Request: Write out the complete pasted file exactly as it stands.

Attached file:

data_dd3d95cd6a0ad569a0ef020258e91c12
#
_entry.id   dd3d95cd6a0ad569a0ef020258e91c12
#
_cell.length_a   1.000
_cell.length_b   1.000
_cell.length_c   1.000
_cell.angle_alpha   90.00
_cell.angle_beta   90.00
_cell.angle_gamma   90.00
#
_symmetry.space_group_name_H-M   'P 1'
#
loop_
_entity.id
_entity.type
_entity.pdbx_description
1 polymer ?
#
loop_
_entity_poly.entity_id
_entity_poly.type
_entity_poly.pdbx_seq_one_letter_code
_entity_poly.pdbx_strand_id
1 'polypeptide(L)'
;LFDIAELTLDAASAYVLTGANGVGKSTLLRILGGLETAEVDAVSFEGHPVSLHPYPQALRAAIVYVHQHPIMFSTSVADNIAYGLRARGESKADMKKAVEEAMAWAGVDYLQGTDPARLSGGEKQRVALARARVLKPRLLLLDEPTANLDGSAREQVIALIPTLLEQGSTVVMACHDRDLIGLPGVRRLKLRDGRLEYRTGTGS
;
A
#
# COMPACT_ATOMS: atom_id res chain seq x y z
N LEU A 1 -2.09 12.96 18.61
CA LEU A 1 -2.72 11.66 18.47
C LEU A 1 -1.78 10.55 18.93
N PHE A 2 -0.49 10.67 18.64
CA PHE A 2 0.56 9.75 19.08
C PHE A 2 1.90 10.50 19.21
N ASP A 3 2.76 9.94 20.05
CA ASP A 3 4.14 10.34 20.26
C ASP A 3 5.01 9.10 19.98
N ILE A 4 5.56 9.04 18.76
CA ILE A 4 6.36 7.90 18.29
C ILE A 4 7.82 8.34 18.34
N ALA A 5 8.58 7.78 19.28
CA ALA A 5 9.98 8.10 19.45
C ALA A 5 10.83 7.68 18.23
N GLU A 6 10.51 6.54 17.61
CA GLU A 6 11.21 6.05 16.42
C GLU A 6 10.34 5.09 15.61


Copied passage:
data_dd3d95cd6a0ad569a0ef020258e91c12
#
_entry.id   dd3d95cd6a0ad569a0ef020258e91c12
#
_cell.length_a   1.000
_cell.length_b   1.000
_cell.length_c   1.000
_cell.angle_alpha   90.00
_cell.angle_beta   90.00
_cell.angle_gamma   90.00
#
_symmetry.space_group_name_H-M   'P 1'
#
loop_
_entity.id
_entity.type
_entity.pdbx_description
1 polymer ?
#
loop_
_entity_poly.entity_id
_entity_poly.type
_entity_poly.pdbx_seq_one_letter_code
_entity_poly.pdbx_strand_id
1 'polypeptide(L)'
;LFDIAELTLDAASAYVLTGANGVGKSTLLRILGGLETAEVDAVSFEGHPVSLHPYPQALRAAIVYVHQHPIMFSTSVADNIAYGLRARGESKADMKKAVEEAMAWAGVDYLQGTDPARLSGGEKQRVALARARVLKPRLLLLDEPTANLDGSAREQVIALIPTLLEQGSTVVMACHDRDLIGLPGVRRLKLRDGRLEYRTGTGS
;
A
#
# COMPACT_ATOMS: atom_id res chain seq x y z
N LEU A 1 -2.09 12.96 18.61
CA LEU A 1 -2.72 11.66 18.47
C LEU A 1 -1.78 10.55 18.93
N PHE A 2 -0.49 10.67 18.64
CA PHE A 2 0.56 9.75 19.08
C PHE A 2 1.90 10.50 19.21
N ASP A 3 2.76 9.94 20.05
CA ASP A 3 4.14 10.34 20.26
C ASP A 3 5.01 9.10 19.98
N ILE A 4 5.56 9.04 18.76
CA ILE A 4 6.36 7.90 18.29
C ILE A 4 7.82 8.34 18.34
N ALA A 5 8.58 7.78 19.28
CA ALA A 5 9.98 8.10 19.45
C ALA A 5 10.83 7.68 18.23
N GLU A 6 10.51 6.54 17.61
CA GLU A 6 11.21 6.05 16.42
C GLU A 6 10.34 5.09 15.61